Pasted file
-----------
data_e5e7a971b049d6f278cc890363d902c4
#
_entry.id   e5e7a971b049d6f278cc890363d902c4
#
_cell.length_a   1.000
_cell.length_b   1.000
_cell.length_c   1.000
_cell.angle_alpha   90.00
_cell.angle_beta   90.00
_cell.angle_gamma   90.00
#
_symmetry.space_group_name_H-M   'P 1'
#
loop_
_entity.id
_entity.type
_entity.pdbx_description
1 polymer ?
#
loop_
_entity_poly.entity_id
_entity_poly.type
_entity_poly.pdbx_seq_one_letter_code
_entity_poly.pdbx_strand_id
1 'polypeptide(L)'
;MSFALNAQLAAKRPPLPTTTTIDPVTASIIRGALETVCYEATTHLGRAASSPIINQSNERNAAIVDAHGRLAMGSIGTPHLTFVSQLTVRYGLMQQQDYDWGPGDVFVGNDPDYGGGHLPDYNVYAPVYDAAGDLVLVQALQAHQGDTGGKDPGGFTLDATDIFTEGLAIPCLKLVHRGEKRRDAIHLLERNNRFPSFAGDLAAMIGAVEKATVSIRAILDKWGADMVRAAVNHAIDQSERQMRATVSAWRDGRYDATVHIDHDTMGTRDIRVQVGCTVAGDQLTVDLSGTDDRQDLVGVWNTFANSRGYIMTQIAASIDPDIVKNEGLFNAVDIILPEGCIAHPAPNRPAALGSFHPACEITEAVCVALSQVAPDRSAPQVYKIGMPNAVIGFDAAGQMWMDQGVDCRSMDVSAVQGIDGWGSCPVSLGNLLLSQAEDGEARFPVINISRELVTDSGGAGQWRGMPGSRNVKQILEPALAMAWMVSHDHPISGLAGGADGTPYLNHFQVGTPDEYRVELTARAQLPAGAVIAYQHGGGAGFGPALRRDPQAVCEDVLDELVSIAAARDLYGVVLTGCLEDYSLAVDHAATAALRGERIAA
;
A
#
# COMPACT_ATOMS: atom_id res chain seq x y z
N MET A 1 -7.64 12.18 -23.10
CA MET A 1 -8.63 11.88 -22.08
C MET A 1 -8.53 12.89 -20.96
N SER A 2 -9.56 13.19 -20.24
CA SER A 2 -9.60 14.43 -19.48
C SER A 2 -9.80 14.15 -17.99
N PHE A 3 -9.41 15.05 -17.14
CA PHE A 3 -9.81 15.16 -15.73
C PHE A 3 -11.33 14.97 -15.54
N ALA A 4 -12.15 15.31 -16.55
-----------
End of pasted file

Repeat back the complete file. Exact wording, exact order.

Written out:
data_e5e7a971b049d6f278cc890363d902c4
#
_entry.id   e5e7a971b049d6f278cc890363d902c4
#
_cell.length_a   1.000
_cell.length_b   1.000
_cell.length_c   1.000
_cell.angle_alpha   90.00
_cell.angle_beta   90.00
_cell.angle_gamma   90.00
#
_symmetry.space_group_name_H-M   'P 1'
#
loop_
_entity.id
_entity.type
_entity.pdbx_description
1 polymer ?
#
loop_
_entity_poly.entity_id
_entity_poly.type
_entity_poly.pdbx_seq_one_letter_code
_entity_poly.pdbx_strand_id
1 'polypeptide(L)'
;MSFALNAQLAAKRPPLPTTTTIDPVTASIIRGALETVCYEATTHLGRAASSPIINQSNERNAAIVDAHGRLAMGSIGTPHLTFVSQLTVRYGLMQQQDYDWGPGDVFVGNDPDYGGGHLPDYNVYAPVYDAAGDLVLVQALQAHQGDTGGKDPGGFTLDATDIFTEGLAIPCLKLVHRGEKRRDAIHLLERNNRFPSFAGDLAAMIGAVEKATVSIRAILDKWGADMVRAAVNHAIDQSERQMRATVSAWRDGRYDATVHIDHDTMGTRDIRVQVGCTVAGDQLTVDLSGTDDRQDLVGVWNTFANSRGYIMTQIAASIDPDIVKNEGLFNAVDIILPEGCIAHPAPNRPAALGSFHPACEITEAVCVALSQVAPDRSAPQVYKIGMPNAVIGFDAAGQMWMDQGVDCRSMDVSAVQGIDGWGSCPVSLGNLLLSQAEDGEARFPVINISRELVTDSGGAGQWRGMPGSRNVKQILEPALAMAWMVSHDHPISGLAGGADGTPYLNHFQVGTPDEYRVELTARAQLPAGAVIAYQHGGGAGFGPALRRDPQAVCEDVLDELVSIAAARDLYGVVLTGCLEDYSLAVDHAATAALRGERIAA
;
A
#
# COMPACT_ATOMS: atom_id res chain seq x y z
N MET A 1 -7.64 12.18 -23.10
CA MET A 1 -8.63 11.88 -22.08
C MET A 1 -8.53 12.89 -20.96
N SER A 2 -9.56 13.19 -20.24
CA SER A 2 -9.60 14.43 -19.48
C SER A 2 -9.80 14.15 -17.99
N PHE A 3 -9.41 15.05 -17.14
CA PHE A 3 -9.81 15.16 -15.73
C PHE A 3 -11.33 14.97 -15.54
N ALA A 4 -12.15 15.31 -16.55